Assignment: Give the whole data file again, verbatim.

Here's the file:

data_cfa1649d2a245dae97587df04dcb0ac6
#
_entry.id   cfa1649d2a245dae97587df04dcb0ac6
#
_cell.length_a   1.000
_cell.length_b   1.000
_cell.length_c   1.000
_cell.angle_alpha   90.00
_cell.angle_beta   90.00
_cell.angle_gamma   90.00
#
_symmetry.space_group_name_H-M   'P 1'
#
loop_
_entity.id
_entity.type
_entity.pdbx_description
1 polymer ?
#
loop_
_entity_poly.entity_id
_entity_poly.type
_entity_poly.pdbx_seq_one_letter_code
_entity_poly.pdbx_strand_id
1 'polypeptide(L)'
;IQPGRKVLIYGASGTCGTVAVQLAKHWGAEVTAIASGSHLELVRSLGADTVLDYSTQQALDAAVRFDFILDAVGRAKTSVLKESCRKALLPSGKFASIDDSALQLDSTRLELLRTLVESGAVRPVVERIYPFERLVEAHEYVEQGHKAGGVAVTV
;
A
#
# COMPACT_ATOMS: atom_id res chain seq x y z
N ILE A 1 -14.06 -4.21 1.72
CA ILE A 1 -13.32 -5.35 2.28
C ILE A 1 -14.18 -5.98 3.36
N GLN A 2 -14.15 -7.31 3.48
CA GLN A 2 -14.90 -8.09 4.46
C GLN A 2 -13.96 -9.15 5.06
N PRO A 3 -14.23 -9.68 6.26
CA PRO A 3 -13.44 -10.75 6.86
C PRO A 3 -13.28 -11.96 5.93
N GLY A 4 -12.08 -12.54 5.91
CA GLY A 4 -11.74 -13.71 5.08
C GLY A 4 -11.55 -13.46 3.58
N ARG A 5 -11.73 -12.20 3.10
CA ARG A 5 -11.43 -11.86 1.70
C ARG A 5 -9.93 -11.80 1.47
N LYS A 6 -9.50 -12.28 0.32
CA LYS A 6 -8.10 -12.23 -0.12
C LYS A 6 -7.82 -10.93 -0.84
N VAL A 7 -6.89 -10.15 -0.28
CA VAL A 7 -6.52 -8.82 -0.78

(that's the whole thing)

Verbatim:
data_cfa1649d2a245dae97587df04dcb0ac6
#
_entry.id   cfa1649d2a245dae97587df04dcb0ac6
#
_cell.length_a   1.000
_cell.length_b   1.000
_cell.length_c   1.000
_cell.angle_alpha   90.00
_cell.angle_beta   90.00
_cell.angle_gamma   90.00
#
_symmetry.space_group_name_H-M   'P 1'
#
loop_
_entity.id
_entity.type
_entity.pdbx_description
1 polymer ?
#
loop_
_entity_poly.entity_id
_entity_poly.type
_entity_poly.pdbx_seq_one_letter_code
_entity_poly.pdbx_strand_id
1 'polypeptide(L)'
;IQPGRKVLIYGASGTCGTVAVQLAKHWGAEVTAIASGSHLELVRSLGADTVLDYSTQQALDAAVRFDFILDAVGRAKTSVLKESCRKALLPSGKFASIDDSALQLDSTRLELLRTLVESGAVRPVVERIYPFERLVEAHEYVEQGHKAGGVAVTV
;
A
#
# COMPACT_ATOMS: atom_id res chain seq x y z
N ILE A 1 -14.06 -4.21 1.72
CA ILE A 1 -13.32 -5.35 2.28
C ILE A 1 -14.18 -5.98 3.36
N GLN A 2 -14.15 -7.31 3.48
CA GLN A 2 -14.90 -8.09 4.46
C GLN A 2 -13.96 -9.15 5.06
N PRO A 3 -14.23 -9.68 6.26
CA PRO A 3 -13.44 -10.75 6.86
C PRO A 3 -13.28 -11.96 5.93
N GLY A 4 -12.08 -12.54 5.91
CA GLY A 4 -11.74 -13.71 5.08
C GLY A 4 -11.55 -13.46 3.58
N ARG A 5 -11.73 -12.20 3.10
CA ARG A 5 -11.43 -11.86 1.70
C ARG A 5 -9.93 -11.80 1.47
N LYS A 6 -9.50 -12.28 0.32
CA LYS A 6 -8.10 -12.23 -0.12
C LYS A 6 -7.82 -10.93 -0.84
N VAL A 7 -6.89 -10.15 -0.28
CA VAL A 7 -6.52 -8.82 -0.78